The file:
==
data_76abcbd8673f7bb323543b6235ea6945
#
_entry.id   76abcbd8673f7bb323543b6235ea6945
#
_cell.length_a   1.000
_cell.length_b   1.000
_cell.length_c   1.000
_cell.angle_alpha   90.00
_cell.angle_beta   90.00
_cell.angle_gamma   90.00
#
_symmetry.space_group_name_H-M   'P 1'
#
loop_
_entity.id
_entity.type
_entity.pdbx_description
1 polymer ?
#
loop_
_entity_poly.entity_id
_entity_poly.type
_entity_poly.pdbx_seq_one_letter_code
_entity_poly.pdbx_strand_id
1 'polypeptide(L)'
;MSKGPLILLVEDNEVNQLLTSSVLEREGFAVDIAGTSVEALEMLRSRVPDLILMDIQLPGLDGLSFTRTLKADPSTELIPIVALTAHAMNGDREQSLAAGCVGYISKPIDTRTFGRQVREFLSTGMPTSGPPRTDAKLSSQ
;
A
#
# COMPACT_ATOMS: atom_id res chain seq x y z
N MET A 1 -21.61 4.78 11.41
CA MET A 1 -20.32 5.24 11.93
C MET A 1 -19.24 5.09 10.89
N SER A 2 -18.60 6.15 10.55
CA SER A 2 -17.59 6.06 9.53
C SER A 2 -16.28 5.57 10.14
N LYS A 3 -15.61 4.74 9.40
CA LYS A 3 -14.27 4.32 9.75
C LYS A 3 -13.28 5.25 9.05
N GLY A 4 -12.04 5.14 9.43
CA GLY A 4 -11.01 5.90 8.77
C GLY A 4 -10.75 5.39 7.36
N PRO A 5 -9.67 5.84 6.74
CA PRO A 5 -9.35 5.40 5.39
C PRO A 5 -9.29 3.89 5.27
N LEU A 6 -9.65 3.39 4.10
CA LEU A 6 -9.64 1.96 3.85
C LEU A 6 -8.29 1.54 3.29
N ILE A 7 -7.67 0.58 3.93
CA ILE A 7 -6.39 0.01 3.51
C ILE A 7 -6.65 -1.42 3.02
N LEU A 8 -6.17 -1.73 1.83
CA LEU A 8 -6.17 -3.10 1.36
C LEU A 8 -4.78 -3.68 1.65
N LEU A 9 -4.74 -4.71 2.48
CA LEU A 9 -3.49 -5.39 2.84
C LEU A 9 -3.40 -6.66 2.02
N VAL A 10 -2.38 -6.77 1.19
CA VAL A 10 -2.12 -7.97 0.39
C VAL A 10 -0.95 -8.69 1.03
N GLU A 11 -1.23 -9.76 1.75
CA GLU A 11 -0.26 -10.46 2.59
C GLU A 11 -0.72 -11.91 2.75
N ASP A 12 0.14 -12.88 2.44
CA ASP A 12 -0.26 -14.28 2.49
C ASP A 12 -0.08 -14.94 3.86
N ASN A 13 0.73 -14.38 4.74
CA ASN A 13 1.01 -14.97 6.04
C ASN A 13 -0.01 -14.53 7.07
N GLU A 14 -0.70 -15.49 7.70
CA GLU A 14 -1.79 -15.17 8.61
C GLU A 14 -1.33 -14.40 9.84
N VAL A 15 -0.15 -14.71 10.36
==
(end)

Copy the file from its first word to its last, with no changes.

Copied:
data_76abcbd8673f7bb323543b6235ea6945
#
_entry.id   76abcbd8673f7bb323543b6235ea6945
#
_cell.length_a   1.000
_cell.length_b   1.000
_cell.length_c   1.000
_cell.angle_alpha   90.00
_cell.angle_beta   90.00
_cell.angle_gamma   90.00
#
_symmetry.space_group_name_H-M   'P 1'
#
loop_
_entity.id
_entity.type
_entity.pdbx_description
1 polymer ?
#
loop_
_entity_poly.entity_id
_entity_poly.type
_entity_poly.pdbx_seq_one_letter_code
_entity_poly.pdbx_strand_id
1 'polypeptide(L)'
;MSKGPLILLVEDNEVNQLLTSSVLEREGFAVDIAGTSVEALEMLRSRVPDLILMDIQLPGLDGLSFTRTLKADPSTELIPIVALTAHAMNGDREQSLAAGCVGYISKPIDTRTFGRQVREFLSTGMPTSGPPRTDAKLSSQ
;
A
#
# COMPACT_ATOMS: atom_id res chain seq x y z
N MET A 1 -21.61 4.78 11.41
CA MET A 1 -20.32 5.24 11.93
C MET A 1 -19.24 5.09 10.89
N SER A 2 -18.60 6.15 10.55
CA SER A 2 -17.59 6.06 9.53
C SER A 2 -16.28 5.57 10.14
N LYS A 3 -15.61 4.74 9.40
CA LYS A 3 -14.27 4.32 9.75
C LYS A 3 -13.28 5.25 9.05
N GLY A 4 -12.04 5.14 9.43
CA GLY A 4 -11.01 5.90 8.77
C GLY A 4 -10.75 5.39 7.36
N PRO A 5 -9.67 5.84 6.74
CA PRO A 5 -9.35 5.40 5.39
C PRO A 5 -9.29 3.89 5.27
N LEU A 6 -9.65 3.39 4.10
CA LEU A 6 -9.64 1.96 3.85
C LEU A 6 -8.29 1.54 3.29
N ILE A 7 -7.67 0.58 3.93
CA ILE A 7 -6.39 0.01 3.51
C ILE A 7 -6.65 -1.42 3.02
N LEU A 8 -6.17 -1.73 1.83
CA LEU A 8 -6.17 -3.10 1.36
C LEU A 8 -4.78 -3.68 1.65
N LEU A 9 -4.74 -4.71 2.48
CA LEU A 9 -3.49 -5.39 2.84
C LEU A 9 -3.40 -6.66 2.02
N VAL A 10 -2.38 -6.77 1.19
CA VAL A 10 -2.12 -7.97 0.39
C VAL A 10 -0.95 -8.69 1.03
N GLU A 11 -1.23 -9.76 1.75
CA GLU A 11 -0.26 -10.46 2.59
C GLU A 11 -0.72 -11.91 2.75
N ASP A 12 0.14 -12.88 2.44
CA ASP A 12 -0.26 -14.28 2.49
C ASP A 12 -0.08 -14.94 3.86
N ASN A 13 0.73 -14.38 4.74
CA ASN A 13 1.01 -14.97 6.04
C ASN A 13 -0.01 -14.53 7.07
N GLU A 14 -0.70 -15.49 7.70
CA GLU A 14 -1.79 -15.17 8.61
C GLU A 14 -1.33 -14.40 9.84
N VAL A 15 -0.15 -14.71 10.36